PRINCE Charles is to make his first visit to a memorial to an elite military base established by his great-uncle Lord Mountbatten in the Second World War.
The prince is patron of the Combined Operations Pilotage Parties (COPP) Memorial Fund and will view the granite statute erected in memory of the covert surveillance team, on Hayling Island next month.
He will also visit the National Maritime Operations Centre (NMOC) – the UK’s flagship coastguard centre in Fareham.
Robin Walton, the chairman of the fund, approached Charles several years ago with his plans and a request for him to become patron of the organisation.
It was then suggested by the prince that granite from his Duchy of Cornwall estate be used for the memorial, which sits on Hayling Common overlooking the beaches where the elite teams of sailors and soldiers were trained as frogmen and canoeists.
They carried out covert beach explorations prior to allied landings on enemy occupied territory across the world.
The COPP servicemen were trained to search selected coastlines to ensure the safe landing of tanks and heavy armoured vehicles on enemy land. Their work was vital to the success of many landings across the world, in particular the D-Day landings.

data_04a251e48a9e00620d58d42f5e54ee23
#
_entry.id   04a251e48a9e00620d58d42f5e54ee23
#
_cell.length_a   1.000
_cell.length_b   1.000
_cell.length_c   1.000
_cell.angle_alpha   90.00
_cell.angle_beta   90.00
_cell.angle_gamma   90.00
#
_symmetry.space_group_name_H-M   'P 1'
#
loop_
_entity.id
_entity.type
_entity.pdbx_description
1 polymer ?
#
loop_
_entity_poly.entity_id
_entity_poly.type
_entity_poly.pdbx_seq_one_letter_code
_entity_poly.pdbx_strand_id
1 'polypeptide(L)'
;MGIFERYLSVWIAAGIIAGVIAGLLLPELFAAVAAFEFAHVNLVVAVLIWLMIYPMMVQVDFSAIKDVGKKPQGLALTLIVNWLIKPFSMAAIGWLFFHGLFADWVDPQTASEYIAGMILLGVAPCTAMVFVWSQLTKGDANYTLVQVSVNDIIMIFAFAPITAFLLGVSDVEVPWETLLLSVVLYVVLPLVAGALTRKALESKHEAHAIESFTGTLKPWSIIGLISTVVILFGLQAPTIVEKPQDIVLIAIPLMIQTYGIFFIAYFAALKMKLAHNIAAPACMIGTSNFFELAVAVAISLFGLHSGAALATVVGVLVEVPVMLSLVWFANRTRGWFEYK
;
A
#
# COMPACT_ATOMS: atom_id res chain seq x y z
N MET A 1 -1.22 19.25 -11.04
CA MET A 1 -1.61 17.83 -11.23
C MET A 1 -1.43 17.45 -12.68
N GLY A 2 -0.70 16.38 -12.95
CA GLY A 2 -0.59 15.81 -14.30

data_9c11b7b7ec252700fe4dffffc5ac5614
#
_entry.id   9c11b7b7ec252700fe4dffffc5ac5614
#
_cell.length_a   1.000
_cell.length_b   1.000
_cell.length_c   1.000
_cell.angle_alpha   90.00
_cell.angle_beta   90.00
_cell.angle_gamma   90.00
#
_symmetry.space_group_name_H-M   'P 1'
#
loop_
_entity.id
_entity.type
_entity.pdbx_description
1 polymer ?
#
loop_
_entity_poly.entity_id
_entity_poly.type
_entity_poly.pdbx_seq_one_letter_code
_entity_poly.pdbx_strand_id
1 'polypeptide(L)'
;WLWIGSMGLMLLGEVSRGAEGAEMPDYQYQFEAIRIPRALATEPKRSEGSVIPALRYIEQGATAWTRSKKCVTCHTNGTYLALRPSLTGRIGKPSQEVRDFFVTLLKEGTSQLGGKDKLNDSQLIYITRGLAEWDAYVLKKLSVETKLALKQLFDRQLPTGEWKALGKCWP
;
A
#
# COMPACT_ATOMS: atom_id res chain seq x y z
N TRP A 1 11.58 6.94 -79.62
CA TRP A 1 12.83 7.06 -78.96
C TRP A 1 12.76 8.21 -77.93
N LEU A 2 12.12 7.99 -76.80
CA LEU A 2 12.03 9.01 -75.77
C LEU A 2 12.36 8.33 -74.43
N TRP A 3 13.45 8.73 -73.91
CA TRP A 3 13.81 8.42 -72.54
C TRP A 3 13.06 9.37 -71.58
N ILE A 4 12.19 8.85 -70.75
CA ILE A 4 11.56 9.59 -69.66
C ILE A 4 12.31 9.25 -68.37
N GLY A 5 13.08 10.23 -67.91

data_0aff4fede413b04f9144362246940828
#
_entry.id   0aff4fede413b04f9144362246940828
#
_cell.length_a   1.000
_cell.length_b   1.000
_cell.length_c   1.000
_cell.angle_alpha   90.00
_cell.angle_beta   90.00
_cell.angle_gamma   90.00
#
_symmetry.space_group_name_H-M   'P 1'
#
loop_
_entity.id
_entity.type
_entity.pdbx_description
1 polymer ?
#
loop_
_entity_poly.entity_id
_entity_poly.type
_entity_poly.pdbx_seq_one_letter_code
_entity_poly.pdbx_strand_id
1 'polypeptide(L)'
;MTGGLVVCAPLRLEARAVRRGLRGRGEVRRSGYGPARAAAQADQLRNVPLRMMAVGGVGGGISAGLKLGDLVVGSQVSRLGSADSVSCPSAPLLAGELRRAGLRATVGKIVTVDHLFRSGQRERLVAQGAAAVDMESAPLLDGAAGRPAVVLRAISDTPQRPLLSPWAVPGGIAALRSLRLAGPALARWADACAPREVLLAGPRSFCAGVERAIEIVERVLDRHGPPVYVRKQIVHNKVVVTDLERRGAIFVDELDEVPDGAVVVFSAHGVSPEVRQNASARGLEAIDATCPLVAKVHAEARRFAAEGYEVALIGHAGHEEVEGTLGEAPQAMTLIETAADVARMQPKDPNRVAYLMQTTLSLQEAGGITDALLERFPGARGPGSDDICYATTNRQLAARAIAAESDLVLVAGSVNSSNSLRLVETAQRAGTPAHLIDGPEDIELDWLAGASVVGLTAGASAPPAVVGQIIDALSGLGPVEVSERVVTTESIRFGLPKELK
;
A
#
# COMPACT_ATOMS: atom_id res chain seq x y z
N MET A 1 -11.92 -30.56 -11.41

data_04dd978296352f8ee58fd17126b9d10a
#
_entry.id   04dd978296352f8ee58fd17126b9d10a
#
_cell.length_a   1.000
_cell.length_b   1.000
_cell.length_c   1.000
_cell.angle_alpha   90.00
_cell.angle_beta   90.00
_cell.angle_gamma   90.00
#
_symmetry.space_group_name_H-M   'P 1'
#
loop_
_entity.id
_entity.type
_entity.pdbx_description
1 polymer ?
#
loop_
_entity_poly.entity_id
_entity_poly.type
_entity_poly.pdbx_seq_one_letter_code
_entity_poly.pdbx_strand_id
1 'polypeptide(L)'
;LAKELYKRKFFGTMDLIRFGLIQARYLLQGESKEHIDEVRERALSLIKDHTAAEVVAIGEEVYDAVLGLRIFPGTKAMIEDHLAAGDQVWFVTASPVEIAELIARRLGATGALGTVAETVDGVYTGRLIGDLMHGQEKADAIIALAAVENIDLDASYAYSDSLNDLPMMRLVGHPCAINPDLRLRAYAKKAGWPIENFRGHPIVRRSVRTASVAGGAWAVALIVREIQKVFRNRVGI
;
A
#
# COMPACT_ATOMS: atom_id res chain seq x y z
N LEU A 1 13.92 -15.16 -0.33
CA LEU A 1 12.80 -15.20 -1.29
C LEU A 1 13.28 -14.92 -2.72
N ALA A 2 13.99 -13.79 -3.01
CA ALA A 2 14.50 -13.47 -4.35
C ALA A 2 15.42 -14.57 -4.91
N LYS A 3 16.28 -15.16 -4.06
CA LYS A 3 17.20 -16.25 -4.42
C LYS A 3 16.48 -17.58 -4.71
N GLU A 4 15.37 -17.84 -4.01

Mr Walton said he was honoured to be welcoming the prince to Hayling on July 1.
He said: ‘We first approached Prince Charles four years ago. He was an obvious choice to be patron because of his links with Lord Mountbatten.
‘We wrote to him and then visited him at Clarence House where we told him all about the project.
‘This will be the first time he has seen the memorial and we think he will be rather taken with the form it’s taken.
‘It looks very natural against the seafront setting. It will be an honour to have him here.’
The prince will meet COPP veterans Jim Booth and Stanley Pond.
He will also take a tour of the new National Maritime Operations Centre (NMOC) in Fareham.
HM Coastguard’s new national network is the first point of call for 999 calls ranging from vessels in distress, to people trapped at sea and cliff fallers.
The NMOC is the UK’s flagship centre within the network. Supported by ten coastguard operation centres across the country, it manages up-to-the-minute nationwide search and rescue capabilities.
The NMOC has been operational since September.